All we do is spend the day between the beach, pool, talking, being with each other – just spending time with family and people who you love – that’s my favorite thing. But I also love going to the movies, I love going to dinner with friends but to me, my perfect day is there on the beach.
Catalina: On your CD, it seems you’ve returned to the standards which, for a lot of us, is within a certain comfort zone of our lives. Why release this album now?
Estefan: I ’ve been thinking of doing this forever because I grew up listening to this music … this is my heart. Even when I was a little kid with my mom’s records of Johnny Mathis, Henry Mancini … I can still remember those album covers like it was yesterday. The orchestral arrangements were such rich music. The lyrics, the melodies, it was a very rich time in American music.
Even in the Cuban world, I learned really old songs to sing on my guitar from my grandma – songs of her time and my mom’s time – the 40s, 50s. It’s not stepping back into this weird zone with these songs.
Thirty years ago when we performed “Conga” on the Johnny Carson Show, the other song that I sang was “Good Morning Heartache” with the piano. The first standard that I sang that we could do a twist to – “What A Difference A Day Makes “—was the first song I sang with the Miami Latin Boys on October 25, 1975, and we hadn’t even changed our name yet. It was my first professional gig with them and of course we did it in disco. So each song was chosen for a reason. And when in the studio, my 18-year-old daughter was there and I sang “Embraceable You” to her – it probably means your significant other but there’s no reason it couldn’t be a parent or child or someone you love.
Catalina: I read where you said once Cuba became a free nation that you’d go back and do a concert …
Estefan: That would be a dream: to sing in a free Cuba? Are you kidding? I’ve sung all over the world to probably every culture except my own. There are Cubans everywhere. I rented a camel from a Cuban in Morocco (laughs) in this ancient city. Although they are very different people now in Cuba than the culture that left – my parents’ culture. Cuba is still very much in my heart – at least the Cuba of my parents because I left when I was 18 months old.
I want them to have the freedom that we enjoy in most of the world. Sometimes when I take a hot shower, I think of Cubans because they don’t even have water, much less hot water. Those little things we take for granted in most of the world and I know, for a fact, the struggles they’re going through on a daily basis just to survive … and this is my history.
Even in Miami I’m considered a Cuban exile. So whenever they write about me, I’m not from Miami, it’s Cuban exile Gloria Estefan. So it’s kind of weird not to have your homeland or access to it. For example, they wanted me to do that show where they go back into a celebrity’s life and they came to pitch me, and I said, “I’ll be happy to do it but I guarantee you that you’re not going to find information because there are no records in Cuba.” Sure enough, they couldn’t do it. I have a huge family in Spain, and they’re still there but that’s just one side. They had no way to trace my father’s family so I couldn’t do the show.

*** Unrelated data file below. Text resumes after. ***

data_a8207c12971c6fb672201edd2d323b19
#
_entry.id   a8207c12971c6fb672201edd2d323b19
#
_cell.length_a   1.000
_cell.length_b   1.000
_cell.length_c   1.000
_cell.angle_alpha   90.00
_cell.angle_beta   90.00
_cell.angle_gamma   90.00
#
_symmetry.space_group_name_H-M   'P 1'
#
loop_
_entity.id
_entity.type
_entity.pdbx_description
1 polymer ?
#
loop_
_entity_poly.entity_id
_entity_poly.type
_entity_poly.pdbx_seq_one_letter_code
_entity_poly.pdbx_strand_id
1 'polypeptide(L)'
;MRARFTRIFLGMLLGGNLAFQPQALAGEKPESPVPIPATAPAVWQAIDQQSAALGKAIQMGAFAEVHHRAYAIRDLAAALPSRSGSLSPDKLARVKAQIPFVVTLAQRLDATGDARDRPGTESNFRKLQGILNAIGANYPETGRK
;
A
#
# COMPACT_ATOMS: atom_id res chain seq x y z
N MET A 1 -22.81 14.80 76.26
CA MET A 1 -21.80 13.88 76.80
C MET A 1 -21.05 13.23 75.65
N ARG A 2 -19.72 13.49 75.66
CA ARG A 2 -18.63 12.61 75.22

Catalina: How do you think you and your music have influenced generations of other Latin singers?
Estefan: It’s a privilege to have anyone listen to you music. I think we just pushed that door open a little further. Feliciano started it, Santana. Desi Arnaz way back in the 50s. Carlos Gardel. Quincy Jones had all these amazing Cuban players in his band and they were influenced by them. So Latin musicians have been influencing music for a very long time. For us when we came thru in the 80s, we had a mix because that’s who we are culturally – our roots and American music, funk, dance music. To most everyone, Conga was a pop tune and a lot of fun to dance to but Miles Davis, who was a big fan of ours, once told me that he could hear the Afro Cuban complex rhythms in our music. You don’t have to understand music…you just have to get it or it has to move you. Emilio had a band in Cuba when he was eight years old – we have both had music in our lives for a long time and we’re respectful of that privilege.
Catalina: You’ve won many musical rewards but ultimately, how would you like to be remembered?
Estefan: I wrote a song about that called “Remember Me With Love.” I just think if I’m been able to make someone happy, be a part of the soundtrack of their lives, maybe speak for them through a moment in a song that they wanted to tell someone something… the other day I went to a friend’s wedding and they played Conga. Everybody just rushed to the dance floor and it made me so happy. To have done something that makes someone get up off their butt and run onto the dance floor to just let go and have fun – to me, that’s the best.
Catalina: Describe yourself in three words.
Estefan: [laughs] It’s hard for me to pick three words for anything. Happy, fulfilled, mom.